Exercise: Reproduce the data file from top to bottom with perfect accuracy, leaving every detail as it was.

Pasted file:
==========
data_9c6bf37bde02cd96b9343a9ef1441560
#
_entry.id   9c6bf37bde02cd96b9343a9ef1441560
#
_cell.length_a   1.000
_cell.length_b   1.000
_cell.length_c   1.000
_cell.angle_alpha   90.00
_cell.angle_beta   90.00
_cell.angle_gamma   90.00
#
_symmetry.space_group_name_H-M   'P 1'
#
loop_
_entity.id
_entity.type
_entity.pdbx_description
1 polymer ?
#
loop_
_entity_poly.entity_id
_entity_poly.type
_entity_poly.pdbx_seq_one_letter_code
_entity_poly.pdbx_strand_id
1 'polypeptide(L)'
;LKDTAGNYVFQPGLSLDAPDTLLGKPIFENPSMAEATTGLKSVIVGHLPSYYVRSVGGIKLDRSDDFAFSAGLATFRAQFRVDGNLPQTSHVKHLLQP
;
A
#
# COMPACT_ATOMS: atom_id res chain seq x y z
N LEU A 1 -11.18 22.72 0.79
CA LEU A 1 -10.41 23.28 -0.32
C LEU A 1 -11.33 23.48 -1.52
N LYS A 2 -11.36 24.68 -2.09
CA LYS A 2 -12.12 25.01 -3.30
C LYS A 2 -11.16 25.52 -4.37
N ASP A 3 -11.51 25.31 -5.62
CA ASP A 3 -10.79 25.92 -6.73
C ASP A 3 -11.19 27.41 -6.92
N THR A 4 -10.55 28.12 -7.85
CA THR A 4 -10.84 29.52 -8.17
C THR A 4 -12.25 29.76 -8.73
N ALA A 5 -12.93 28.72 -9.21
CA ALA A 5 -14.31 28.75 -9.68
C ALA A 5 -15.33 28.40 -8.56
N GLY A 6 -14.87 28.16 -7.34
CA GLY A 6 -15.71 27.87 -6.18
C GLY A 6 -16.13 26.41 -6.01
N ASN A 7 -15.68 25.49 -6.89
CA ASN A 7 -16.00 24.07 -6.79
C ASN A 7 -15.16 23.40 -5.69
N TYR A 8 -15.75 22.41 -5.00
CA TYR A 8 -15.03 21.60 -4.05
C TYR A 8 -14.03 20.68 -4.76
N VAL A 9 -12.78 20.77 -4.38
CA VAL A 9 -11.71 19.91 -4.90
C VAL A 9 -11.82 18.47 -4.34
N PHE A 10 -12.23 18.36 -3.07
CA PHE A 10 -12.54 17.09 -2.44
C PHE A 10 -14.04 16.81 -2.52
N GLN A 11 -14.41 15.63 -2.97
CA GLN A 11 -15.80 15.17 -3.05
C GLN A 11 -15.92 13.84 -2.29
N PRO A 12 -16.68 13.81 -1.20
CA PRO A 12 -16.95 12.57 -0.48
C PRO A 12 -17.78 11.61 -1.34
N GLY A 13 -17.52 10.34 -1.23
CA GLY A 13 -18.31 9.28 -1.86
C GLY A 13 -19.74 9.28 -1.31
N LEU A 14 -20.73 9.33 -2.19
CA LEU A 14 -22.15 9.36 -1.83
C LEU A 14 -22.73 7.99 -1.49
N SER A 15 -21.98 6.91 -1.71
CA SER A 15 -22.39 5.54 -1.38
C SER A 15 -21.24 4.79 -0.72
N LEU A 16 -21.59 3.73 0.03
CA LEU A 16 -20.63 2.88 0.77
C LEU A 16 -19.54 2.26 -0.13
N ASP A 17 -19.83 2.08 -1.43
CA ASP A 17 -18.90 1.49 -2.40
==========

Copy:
data_9c6bf37bde02cd96b9343a9ef1441560
#
_entry.id   9c6bf37bde02cd96b9343a9ef1441560
#
_cell.length_a   1.000
_cell.length_b   1.000
_cell.length_c   1.000
_cell.angle_alpha   90.00
_cell.angle_beta   90.00
_cell.angle_gamma   90.00
#
_symmetry.space_group_name_H-M   'P 1'
#
loop_
_entity.id
_entity.type
_entity.pdbx_description
1 polymer ?
#
loop_
_entity_poly.entity_id
_entity_poly.type
_entity_poly.pdbx_seq_one_letter_code
_entity_poly.pdbx_strand_id
1 'polypeptide(L)'
;LKDTAGNYVFQPGLSLDAPDTLLGKPIFENPSMAEATTGLKSVIVGHLPSYYVRSVGGIKLDRSDDFAFSAGLATFRAQFRVDGNLPQTSHVKHLLQP
;
A
#
# COMPACT_ATOMS: atom_id res chain seq x y z
N LEU A 1 -11.18 22.72 0.79
CA LEU A 1 -10.41 23.28 -0.32
C LEU A 1 -11.33 23.48 -1.52
N LYS A 2 -11.36 24.68 -2.09
CA LYS A 2 -12.12 25.01 -3.30
C LYS A 2 -11.16 25.52 -4.37
N ASP A 3 -11.51 25.31 -5.62
CA ASP A 3 -10.79 25.92 -6.73
C ASP A 3 -11.19 27.41 -6.92
N THR A 4 -10.55 28.12 -7.85
CA THR A 4 -10.84 29.52 -8.17
C THR A 4 -12.25 29.76 -8.73
N ALA A 5 -12.93 28.72 -9.21
CA ALA A 5 -14.31 28.75 -9.68
C ALA A 5 -15.33 28.40 -8.56
N GLY A 6 -14.87 28.16 -7.34
CA GLY A 6 -15.71 27.87 -6.18
C GLY A 6 -16.13 26.41 -6.01
N ASN A 7 -15.68 25.49 -6.89
CA ASN A 7 -16.00 24.07 -6.79
C ASN A 7 -15.16 23.40 -5.69
N TYR A 8 -15.75 22.41 -5.00
CA TYR A 8 -15.03 21.60 -4.05
C TYR A 8 -14.03 20.68 -4.76
N VAL A 9 -12.78 20.77 -4.38
CA VAL A 9 -11.71 19.91 -4.90
C VAL A 9 -11.82 18.47 -4.34
N PHE A 10 -12.23 18.36 -3.07
CA PHE A 10 -12.54 17.09 -2.44
C PHE A 10 -14.04 16.81 -2.52
N GLN A 11 -14.41 15.63 -2.97
CA GLN A 11 -15.80 15.17 -3.05
C GLN A 11 -15.92 13.84 -2.29
N PRO A 12 -16.68 13.81 -1.20
CA PRO A 12 -16.95 12.57 -0.48
C PRO A 12 -17.78 11.61 -1.34
N GLY A 13 -17.52 10.34 -1.23
CA GLY A 13 -18.31 9.28 -1.86
C GLY A 13 -19.74 9.28 -1.31
N LEU A 14 -20.73 9.33 -2.19
CA LEU A 14 -22.15 9.36 -1.83
C LEU A 14 -22.73 7.99 -1.49
N SER A 15 -21.98 6.91 -1.71
CA SER A 15 -22.39 5.54 -1.38
C SER A 15 -21.24 4.79 -0.72
N LEU A 16 -21.59 3.73 0.03
CA LEU A 16 -20.63 2.88 0.77
C LEU A 16 -19.54 2.26 -0.13
N ASP A 17 -19.83 2.08 -1.43
CA ASP A 17 -18.90 1.49 -2.40